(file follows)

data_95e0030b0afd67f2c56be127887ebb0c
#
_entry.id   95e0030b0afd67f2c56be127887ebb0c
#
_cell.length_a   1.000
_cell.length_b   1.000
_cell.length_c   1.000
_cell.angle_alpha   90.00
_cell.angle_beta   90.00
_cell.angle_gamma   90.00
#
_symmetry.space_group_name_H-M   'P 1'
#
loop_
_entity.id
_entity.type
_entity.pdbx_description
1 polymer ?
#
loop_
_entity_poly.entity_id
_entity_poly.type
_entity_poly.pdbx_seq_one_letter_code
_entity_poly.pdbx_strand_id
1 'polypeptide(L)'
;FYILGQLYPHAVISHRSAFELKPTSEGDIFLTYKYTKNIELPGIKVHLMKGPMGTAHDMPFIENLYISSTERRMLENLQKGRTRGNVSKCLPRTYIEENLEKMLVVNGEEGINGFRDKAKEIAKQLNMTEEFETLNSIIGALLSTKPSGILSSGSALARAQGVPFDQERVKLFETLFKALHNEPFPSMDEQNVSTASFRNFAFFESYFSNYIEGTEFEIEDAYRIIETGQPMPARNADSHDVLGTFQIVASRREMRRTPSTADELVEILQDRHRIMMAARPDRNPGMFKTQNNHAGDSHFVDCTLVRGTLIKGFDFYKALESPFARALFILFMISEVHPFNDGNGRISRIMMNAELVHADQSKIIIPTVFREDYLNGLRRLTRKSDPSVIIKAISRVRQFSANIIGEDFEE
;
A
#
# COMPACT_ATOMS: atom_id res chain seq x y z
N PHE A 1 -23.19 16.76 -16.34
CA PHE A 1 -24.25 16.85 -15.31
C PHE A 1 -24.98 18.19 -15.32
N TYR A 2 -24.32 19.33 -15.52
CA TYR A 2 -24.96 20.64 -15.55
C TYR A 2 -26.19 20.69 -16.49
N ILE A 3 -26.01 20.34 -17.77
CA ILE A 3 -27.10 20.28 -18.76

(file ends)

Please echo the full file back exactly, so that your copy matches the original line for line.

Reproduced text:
data_95e0030b0afd67f2c56be127887ebb0c
#
_entry.id   95e0030b0afd67f2c56be127887ebb0c
#
_cell.length_a   1.000
_cell.length_b   1.000
_cell.length_c   1.000
_cell.angle_alpha   90.00
_cell.angle_beta   90.00
_cell.angle_gamma   90.00
#
_symmetry.space_group_name_H-M   'P 1'
#
loop_
_entity.id
_entity.type
_entity.pdbx_description
1 polymer ?
#
loop_
_entity_poly.entity_id
_entity_poly.type
_entity_poly.pdbx_seq_one_letter_code
_entity_poly.pdbx_strand_id
1 'polypeptide(L)'
;FYILGQLYPHAVISHRSAFELKPTSEGDIFLTYKYTKNIELPGIKVHLMKGPMGTAHDMPFIENLYISSTERRMLENLQKGRTRGNVSKCLPRTYIEENLEKMLVVNGEEGINGFRDKAKEIAKQLNMTEEFETLNSIIGALLSTKPSGILSSGSALARAQGVPFDQERVKLFETLFKALHNEPFPSMDEQNVSTASFRNFAFFESYFSNYIEGTEFEIEDAYRIIETGQPMPARNADSHDVLGTFQIVASRREMRRTPSTADELVEILQDRHRIMMAARPDRNPGMFKTQNNHAGDSHFVDCTLVRGTLIKGFDFYKALESPFARALFILFMISEVHPFNDGNGRISRIMMNAELVHADQSKIIIPTVFREDYLNGLRRLTRKSDPSVIIKAISRVRQFSANIIGEDFEE
;
A
#
# COMPACT_ATOMS: atom_id res chain seq x y z
N PHE A 1 -23.19 16.76 -16.34
CA PHE A 1 -24.25 16.85 -15.31
C PHE A 1 -24.98 18.19 -15.32
N TYR A 2 -24.32 19.33 -15.52
CA TYR A 2 -24.96 20.64 -15.55
C TYR A 2 -26.19 20.69 -16.49
N ILE A 3 -26.01 20.34 -17.77
CA ILE A 3 -27.10 20.28 -18.76